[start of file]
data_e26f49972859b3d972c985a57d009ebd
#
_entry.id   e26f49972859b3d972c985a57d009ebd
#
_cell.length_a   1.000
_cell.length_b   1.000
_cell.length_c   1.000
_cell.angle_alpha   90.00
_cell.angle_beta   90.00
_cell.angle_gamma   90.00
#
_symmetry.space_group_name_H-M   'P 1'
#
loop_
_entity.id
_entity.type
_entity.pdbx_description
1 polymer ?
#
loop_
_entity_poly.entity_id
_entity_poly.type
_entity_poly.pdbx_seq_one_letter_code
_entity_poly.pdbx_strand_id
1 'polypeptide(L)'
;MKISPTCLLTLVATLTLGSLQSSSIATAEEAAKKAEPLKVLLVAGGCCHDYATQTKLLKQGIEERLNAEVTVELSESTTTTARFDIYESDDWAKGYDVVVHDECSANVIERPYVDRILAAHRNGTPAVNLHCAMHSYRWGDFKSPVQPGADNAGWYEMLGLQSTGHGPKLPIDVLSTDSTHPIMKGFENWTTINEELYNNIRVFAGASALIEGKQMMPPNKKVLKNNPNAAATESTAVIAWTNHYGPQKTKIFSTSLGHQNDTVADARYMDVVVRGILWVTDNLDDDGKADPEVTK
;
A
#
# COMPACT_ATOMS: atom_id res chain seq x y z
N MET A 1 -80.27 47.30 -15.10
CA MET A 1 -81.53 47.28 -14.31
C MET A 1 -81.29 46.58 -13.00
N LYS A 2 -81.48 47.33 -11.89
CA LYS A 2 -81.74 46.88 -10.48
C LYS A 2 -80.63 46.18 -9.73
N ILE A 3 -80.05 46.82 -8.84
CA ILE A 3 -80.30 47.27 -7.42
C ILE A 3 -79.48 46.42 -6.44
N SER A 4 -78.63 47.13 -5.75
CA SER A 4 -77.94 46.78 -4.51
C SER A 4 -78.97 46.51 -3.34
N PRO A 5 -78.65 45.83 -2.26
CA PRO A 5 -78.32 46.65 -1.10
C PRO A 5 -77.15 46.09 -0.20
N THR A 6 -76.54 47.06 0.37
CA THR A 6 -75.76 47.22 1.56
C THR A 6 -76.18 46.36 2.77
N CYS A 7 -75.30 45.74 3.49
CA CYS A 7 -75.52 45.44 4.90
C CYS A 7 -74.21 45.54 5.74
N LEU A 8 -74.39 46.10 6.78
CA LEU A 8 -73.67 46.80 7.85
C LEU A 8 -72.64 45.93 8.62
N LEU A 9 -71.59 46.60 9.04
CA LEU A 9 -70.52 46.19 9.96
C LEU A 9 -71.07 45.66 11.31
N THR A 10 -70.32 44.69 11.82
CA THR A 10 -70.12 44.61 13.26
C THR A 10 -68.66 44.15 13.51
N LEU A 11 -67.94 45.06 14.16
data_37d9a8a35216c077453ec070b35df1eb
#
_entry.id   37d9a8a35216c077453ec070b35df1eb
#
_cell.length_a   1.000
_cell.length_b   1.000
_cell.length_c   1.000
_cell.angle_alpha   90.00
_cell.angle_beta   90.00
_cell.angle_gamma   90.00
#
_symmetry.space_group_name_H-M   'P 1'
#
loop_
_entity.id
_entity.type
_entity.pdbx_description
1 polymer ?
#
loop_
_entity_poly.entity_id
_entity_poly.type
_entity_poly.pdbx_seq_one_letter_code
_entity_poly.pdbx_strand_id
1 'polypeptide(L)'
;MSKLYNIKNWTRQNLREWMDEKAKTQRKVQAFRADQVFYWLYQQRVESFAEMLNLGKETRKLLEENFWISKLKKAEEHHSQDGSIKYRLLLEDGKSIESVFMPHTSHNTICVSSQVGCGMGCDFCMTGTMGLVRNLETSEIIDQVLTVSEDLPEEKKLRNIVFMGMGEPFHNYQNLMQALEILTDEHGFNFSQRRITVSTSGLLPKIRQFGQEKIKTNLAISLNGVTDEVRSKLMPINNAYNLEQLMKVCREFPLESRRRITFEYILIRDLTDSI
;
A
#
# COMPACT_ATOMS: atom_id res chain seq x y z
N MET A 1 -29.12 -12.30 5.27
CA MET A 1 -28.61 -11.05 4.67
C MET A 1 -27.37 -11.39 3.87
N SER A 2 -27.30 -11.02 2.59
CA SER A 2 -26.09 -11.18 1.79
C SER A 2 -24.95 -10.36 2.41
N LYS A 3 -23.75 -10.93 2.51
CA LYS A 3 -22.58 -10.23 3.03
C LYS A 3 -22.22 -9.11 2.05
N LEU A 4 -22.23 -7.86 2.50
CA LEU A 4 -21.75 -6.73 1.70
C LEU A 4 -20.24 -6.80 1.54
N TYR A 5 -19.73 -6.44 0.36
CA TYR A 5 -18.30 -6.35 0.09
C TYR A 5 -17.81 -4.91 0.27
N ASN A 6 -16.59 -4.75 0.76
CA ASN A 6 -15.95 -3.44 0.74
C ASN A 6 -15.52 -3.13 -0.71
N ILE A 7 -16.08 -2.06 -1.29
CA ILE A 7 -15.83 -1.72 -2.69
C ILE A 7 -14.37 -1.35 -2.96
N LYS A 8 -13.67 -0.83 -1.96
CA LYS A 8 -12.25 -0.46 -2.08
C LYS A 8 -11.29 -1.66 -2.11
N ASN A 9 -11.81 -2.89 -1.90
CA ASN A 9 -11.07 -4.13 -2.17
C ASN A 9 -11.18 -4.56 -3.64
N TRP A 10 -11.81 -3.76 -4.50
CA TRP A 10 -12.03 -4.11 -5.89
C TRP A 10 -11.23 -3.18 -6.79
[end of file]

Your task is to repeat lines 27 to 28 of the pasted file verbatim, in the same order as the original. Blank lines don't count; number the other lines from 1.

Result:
;
A